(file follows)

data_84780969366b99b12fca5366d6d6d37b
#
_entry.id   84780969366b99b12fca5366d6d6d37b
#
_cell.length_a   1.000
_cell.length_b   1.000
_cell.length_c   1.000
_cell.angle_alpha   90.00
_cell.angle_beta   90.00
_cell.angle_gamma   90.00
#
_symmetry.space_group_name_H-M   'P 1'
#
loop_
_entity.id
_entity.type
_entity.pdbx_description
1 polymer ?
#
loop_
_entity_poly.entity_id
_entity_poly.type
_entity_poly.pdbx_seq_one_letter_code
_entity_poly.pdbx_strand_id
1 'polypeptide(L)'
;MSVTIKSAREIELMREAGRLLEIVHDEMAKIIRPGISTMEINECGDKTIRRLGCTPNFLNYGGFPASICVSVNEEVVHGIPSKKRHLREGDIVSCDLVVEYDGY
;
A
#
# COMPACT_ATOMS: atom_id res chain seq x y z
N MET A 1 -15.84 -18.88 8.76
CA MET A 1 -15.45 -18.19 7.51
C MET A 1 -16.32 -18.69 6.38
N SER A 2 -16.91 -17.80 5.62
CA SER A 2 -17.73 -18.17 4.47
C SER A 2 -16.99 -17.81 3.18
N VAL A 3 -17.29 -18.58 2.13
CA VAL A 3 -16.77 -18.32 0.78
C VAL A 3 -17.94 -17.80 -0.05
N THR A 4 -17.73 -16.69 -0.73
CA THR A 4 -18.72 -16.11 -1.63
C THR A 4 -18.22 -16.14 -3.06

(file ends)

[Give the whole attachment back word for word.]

data_84780969366b99b12fca5366d6d6d37b
#
_entry.id   84780969366b99b12fca5366d6d6d37b
#
_cell.length_a   1.000
_cell.length_b   1.000
_cell.length_c   1.000
_cell.angle_alpha   90.00
_cell.angle_beta   90.00
_cell.angle_gamma   90.00
#
_symmetry.space_group_name_H-M   'P 1'
#
loop_
_entity.id
_entity.type
_entity.pdbx_description
1 polymer ?
#
loop_
_entity_poly.entity_id
_entity_poly.type
_entity_poly.pdbx_seq_one_letter_code
_entity_poly.pdbx_strand_id
1 'polypeptide(L)'
;MSVTIKSAREIELMREAGRLLEIVHDEMAKIIRPGISTMEINECGDKTIRRLGCTPNFLNYGGFPASICVSVNEEVVHGIPSKKRHLREGDIVSCDLVVEYDGY
;
A
#
# COMPACT_ATOMS: atom_id res chain seq x y z
N MET A 1 -15.84 -18.88 8.76
CA MET A 1 -15.45 -18.19 7.51
C MET A 1 -16.32 -18.69 6.38
N SER A 2 -16.91 -17.80 5.62
CA SER A 2 -17.73 -18.17 4.47
C SER A 2 -16.99 -17.81 3.18
N VAL A 3 -17.29 -18.58 2.13
CA VAL A 3 -16.77 -18.32 0.78
C VAL A 3 -17.94 -17.80 -0.05
N THR A 4 -17.73 -16.69 -0.73
CA THR A 4 -18.72 -16.11 -1.63
C THR A 4 -18.22 -16.14 -3.06